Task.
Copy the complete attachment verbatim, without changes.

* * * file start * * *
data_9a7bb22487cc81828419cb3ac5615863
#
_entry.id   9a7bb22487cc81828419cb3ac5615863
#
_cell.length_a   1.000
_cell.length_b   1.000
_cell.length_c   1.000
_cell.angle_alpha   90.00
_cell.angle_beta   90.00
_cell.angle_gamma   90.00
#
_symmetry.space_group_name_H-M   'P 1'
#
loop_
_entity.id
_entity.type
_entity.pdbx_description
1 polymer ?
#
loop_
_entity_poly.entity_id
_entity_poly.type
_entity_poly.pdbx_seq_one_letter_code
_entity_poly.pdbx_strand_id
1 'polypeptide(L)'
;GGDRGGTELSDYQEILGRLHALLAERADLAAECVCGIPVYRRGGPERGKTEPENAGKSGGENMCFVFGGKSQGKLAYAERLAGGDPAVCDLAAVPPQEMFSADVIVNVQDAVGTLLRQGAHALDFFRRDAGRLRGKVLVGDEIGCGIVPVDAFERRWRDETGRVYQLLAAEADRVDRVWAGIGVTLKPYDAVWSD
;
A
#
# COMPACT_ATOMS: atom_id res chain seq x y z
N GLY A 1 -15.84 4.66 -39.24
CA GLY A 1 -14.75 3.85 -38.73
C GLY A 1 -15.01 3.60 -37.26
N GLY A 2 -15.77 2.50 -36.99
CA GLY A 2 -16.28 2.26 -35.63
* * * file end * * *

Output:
data_9a7bb22487cc81828419cb3ac5615863
#
_entry.id   9a7bb22487cc81828419cb3ac5615863
#
_cell.length_a   1.000
_cell.length_b   1.000
_cell.length_c   1.000
_cell.angle_alpha   90.00
_cell.angle_beta   90.00
_cell.angle_gamma   90.00
#
_symmetry.space_group_name_H-M   'P 1'
#
loop_
_entity.id
_entity.type
_entity.pdbx_description
1 polymer ?
#
loop_
_entity_poly.entity_id
_entity_poly.type
_entity_poly.pdbx_seq_one_letter_code
_entity_poly.pdbx_strand_id
1 'polypeptide(L)'
;GGDRGGTELSDYQEILGRLHALLAERADLAAECVCGIPVYRRGGPERGKTEPENAGKSGGENMCFVFGGKSQGKLAYAERLAGGDPAVCDLAAVPPQEMFSADVIVNVQDAVGTLLRQGAHALDFFRRDAGRLRGKVLVGDEIGCGIVPVDAFERRWRDETGRVYQLLAAEADRVDRVWAGIGVTLKPYDAVWSD
;
A
#
# COMPACT_ATOMS: atom_id res chain seq x y z
N GLY A 1 -15.84 4.66 -39.24
CA GLY A 1 -14.75 3.85 -38.73
C GLY A 1 -15.01 3.60 -37.26
N GLY A 2 -15.77 2.50 -36.99
CA GLY A 2 -16.28 2.26 -35.63